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Search and Rescue Dog Training

In the Beginning

Puppies begin their search and rescue career at a very young age. Here is Kobie at 10 weeks of age. These youngsters start off their training getting used to every environment the search unit can imagine that they might potentially have to work in. They are exposed to many experiences, environments, sights, sounds and smells. Puppies begin their role in Search work starting with the basics. They get use to wearing their vest, start socialization skills, simple obedience tasks such as sit and stay and basic puppy search skills that involve play drive.

As they mature, they are exposed to more advanced search skills such as water search. This is Kobie at 6 months. Here the pup learns what it feels like to be on a boat. The pup is then shown that scent also comes from under the water. Divers or scent sticks are placed under the water and the pup is told to “Check” This is a very basic skill set that will let the handler know just how this dog will react on a boat and how he ascertains the knowledge that scent is under water also.

Starting a pup off is a happy event and training should be done in short durations that are repeated often rather than long drawn out sessions. All of West Jersey’s training methods are done in a positive way ending in a wonderfully happy playtime that helps tighten the bond between the k-9, the handler and the team. This also gives the puppy an eagerness to train again. 

Air Scent Dogs - While all dogs are different, a general rule of thumb is that it takes approximately 1 year to fully train an air scent dog. A fully trained air scent dog and handler team are qualified to search large areas, to search day or night and to search for multiple lost persons.

Here we see Callie, a certified Air scent dog. Notice her alert posture. Nose, ears and tail up. She has found the scent of her subject and will she continue her run in the low-land grass. Her handler is close behind her watching for all the signal that his K-9 will show as they get closer to the highest concentration of the scent source. Callie works the area in a back and forth sweep, working through the scent cone until the subject is located.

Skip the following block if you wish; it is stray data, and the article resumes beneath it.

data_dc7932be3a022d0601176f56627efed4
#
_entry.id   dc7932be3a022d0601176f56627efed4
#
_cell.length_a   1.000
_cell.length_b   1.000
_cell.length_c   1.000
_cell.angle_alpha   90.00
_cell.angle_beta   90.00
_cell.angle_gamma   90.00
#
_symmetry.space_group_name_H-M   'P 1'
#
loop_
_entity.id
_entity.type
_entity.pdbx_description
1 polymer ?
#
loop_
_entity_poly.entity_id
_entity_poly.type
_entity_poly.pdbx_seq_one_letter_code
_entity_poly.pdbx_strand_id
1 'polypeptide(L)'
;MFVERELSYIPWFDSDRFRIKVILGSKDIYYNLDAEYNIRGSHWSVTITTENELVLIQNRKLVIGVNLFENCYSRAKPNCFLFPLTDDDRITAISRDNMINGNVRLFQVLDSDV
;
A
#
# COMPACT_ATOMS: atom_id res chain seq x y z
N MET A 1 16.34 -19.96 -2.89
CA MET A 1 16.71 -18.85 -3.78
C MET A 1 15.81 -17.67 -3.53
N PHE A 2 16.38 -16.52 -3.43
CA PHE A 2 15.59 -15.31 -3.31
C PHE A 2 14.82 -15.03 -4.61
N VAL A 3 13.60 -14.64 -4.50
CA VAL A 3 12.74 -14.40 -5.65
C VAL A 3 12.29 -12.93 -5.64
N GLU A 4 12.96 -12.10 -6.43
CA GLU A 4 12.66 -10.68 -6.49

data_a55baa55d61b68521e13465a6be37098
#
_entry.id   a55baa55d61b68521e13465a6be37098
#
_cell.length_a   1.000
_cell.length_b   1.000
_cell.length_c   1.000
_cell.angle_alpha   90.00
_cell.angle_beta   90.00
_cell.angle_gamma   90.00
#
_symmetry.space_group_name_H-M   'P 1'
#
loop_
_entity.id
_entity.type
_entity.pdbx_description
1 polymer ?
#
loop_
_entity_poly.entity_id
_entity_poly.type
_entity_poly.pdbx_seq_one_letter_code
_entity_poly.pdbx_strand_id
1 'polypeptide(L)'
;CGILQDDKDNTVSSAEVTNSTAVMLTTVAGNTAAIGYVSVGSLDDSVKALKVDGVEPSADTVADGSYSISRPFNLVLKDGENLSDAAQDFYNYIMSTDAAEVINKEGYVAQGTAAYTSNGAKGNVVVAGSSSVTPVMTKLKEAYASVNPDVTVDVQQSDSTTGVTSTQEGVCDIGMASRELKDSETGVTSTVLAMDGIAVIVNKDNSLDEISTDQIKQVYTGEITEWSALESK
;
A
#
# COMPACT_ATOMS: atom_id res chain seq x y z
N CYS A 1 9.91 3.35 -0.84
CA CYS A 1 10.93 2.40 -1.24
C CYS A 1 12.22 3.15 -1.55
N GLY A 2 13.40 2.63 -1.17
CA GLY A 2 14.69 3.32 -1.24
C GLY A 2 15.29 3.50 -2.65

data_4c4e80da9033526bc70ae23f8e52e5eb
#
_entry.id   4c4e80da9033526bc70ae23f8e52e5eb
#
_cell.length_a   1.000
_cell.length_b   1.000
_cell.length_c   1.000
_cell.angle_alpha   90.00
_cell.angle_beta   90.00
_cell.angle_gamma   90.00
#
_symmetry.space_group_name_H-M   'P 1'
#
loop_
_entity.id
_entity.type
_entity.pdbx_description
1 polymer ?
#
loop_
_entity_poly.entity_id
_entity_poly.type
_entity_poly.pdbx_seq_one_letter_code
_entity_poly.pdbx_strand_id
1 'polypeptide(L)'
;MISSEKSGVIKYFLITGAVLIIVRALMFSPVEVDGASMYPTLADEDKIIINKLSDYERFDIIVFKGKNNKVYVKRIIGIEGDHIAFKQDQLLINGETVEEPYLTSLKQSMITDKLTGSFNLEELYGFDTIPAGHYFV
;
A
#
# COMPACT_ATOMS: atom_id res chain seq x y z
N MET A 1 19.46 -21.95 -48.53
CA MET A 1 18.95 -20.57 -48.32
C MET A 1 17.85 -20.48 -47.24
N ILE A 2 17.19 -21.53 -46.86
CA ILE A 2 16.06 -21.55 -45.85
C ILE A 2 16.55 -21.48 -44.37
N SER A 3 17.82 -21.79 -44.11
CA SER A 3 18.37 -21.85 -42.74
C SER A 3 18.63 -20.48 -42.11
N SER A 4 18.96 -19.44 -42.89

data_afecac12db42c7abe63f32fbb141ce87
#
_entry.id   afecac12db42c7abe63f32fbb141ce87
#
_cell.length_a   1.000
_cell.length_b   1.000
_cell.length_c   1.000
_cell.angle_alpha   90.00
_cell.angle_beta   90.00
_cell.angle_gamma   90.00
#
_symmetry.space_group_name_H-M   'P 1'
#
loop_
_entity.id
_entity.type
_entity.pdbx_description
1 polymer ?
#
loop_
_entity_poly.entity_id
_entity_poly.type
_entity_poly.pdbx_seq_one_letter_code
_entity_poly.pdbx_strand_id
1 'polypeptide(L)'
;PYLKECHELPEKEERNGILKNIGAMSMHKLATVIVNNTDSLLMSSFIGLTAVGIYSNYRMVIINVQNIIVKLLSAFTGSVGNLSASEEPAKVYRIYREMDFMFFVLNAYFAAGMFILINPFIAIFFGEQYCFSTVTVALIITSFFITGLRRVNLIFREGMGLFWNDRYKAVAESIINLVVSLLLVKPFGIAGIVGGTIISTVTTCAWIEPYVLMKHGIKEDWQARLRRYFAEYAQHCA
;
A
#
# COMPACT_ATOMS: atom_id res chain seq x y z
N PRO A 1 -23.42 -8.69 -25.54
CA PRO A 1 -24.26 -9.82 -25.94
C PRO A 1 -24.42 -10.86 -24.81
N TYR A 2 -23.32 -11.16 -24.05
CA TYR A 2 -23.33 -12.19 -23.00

Tracking and Trailing Dogs - As a general guideline, it may take up to two years to fully train a tracking or trailing dog. After training and practice, the tracking or trailing dog is able to follow the track from start to finish, ignoring other tracks, across various surfaces and terrain, following the twists and turns along the way. Some of these dogs also do an alert and re-find, but if they are on lead, they bring the handler directly to the victim.

As a part of the testing process, the dog and handler team work a trail that is 1.5 to 2 miles long. A trailing dog is expected to be able to follow a trail which is 24 hours old prior to testing. The trail is laid the day before the test and is contaminated with the scent of other people.

Disaster Search Dogs - These dogs are trained as part of the rescue phase to locate live victims. In this scenario, the dog is not finding a specific person, as is the case with tracking and trailing. The dog is looking for any and all human scent in the rubble caused by such things as cave ins, and collapsed buildings etc. This is very intense and dangerous work, and requires extensive training, for both dog and handler. 

Here we see Barbara and 'Toby' honing his search skills in a mountain of rubble, rocks, and dirt that simulates a cave-in or collapsed building. 

Cadaver Dogs - These dogs require careful, controlled training to do successful cadaver work, because finding a deceased person may be stressful to a dog, just as it is to some human searchers. 

Here we see Nancy and Kajia a dog/handler team practicing their search skills in a simulated 'drowning victim' recovery.


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